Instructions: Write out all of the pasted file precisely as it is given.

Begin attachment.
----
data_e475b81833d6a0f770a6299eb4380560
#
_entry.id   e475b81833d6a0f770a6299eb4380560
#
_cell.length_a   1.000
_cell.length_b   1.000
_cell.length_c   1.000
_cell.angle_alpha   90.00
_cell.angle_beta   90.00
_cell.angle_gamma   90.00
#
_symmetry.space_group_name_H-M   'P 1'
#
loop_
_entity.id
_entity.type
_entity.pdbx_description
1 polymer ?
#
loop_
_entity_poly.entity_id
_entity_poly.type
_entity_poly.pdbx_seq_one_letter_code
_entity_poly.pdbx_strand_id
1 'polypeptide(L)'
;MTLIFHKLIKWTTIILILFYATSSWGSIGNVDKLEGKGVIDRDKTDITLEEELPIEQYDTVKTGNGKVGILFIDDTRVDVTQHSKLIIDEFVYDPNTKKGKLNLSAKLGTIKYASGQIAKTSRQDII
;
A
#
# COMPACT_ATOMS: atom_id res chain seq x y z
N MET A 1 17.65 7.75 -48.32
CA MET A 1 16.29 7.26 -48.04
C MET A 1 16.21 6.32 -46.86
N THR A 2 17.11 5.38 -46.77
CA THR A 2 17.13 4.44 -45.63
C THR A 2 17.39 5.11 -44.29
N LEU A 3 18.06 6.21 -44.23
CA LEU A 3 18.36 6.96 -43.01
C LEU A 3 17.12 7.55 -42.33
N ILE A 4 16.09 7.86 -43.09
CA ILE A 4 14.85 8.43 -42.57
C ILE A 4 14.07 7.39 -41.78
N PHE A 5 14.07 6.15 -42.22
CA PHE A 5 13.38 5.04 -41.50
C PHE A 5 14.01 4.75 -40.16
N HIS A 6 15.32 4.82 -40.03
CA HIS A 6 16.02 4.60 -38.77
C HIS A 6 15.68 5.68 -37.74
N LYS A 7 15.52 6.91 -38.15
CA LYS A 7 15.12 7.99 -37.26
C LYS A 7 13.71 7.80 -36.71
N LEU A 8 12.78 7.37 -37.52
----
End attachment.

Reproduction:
data_e475b81833d6a0f770a6299eb4380560
#
_entry.id   e475b81833d6a0f770a6299eb4380560
#
_cell.length_a   1.000
_cell.length_b   1.000
_cell.length_c   1.000
_cell.angle_alpha   90.00
_cell.angle_beta   90.00
_cell.angle_gamma   90.00
#
_symmetry.space_group_name_H-M   'P 1'
#
loop_
_entity.id
_entity.type
_entity.pdbx_description
1 polymer ?
#
loop_
_entity_poly.entity_id
_entity_poly.type
_entity_poly.pdbx_seq_one_letter_code
_entity_poly.pdbx_strand_id
1 'polypeptide(L)'
;MTLIFHKLIKWTTIILILFYATSSWGSIGNVDKLEGKGVIDRDKTDITLEEELPIEQYDTVKTGNGKVGILFIDDTRVDVTQHSKLIIDEFVYDPNTKKGKLNLSAKLGTIKYASGQIAKTSRQDII
;
A
#
# COMPACT_ATOMS: atom_id res chain seq x y z
N MET A 1 17.65 7.75 -48.32
CA MET A 1 16.29 7.26 -48.04
C MET A 1 16.21 6.32 -46.86
N THR A 2 17.11 5.38 -46.77
CA THR A 2 17.13 4.44 -45.63
C THR A 2 17.39 5.11 -44.29
N LEU A 3 18.06 6.21 -44.23
CA LEU A 3 18.36 6.96 -43.01
C LEU A 3 17.12 7.55 -42.33
N ILE A 4 16.09 7.86 -43.09
CA ILE A 4 14.85 8.43 -42.57
C ILE A 4 14.07 7.39 -41.78
N PHE A 5 14.07 6.15 -42.22
CA PHE A 5 13.38 5.04 -41.50
C PHE A 5 14.01 4.75 -40.16
N HIS A 6 15.32 4.82 -40.03
CA HIS A 6 16.02 4.60 -38.77
C HIS A 6 15.68 5.68 -37.74
N LYS A 7 15.52 6.91 -38.15
CA LYS A 7 15.12 7.99 -37.26
C LYS A 7 13.71 7.80 -36.71
N LEU A 8 12.78 7.37 -37.52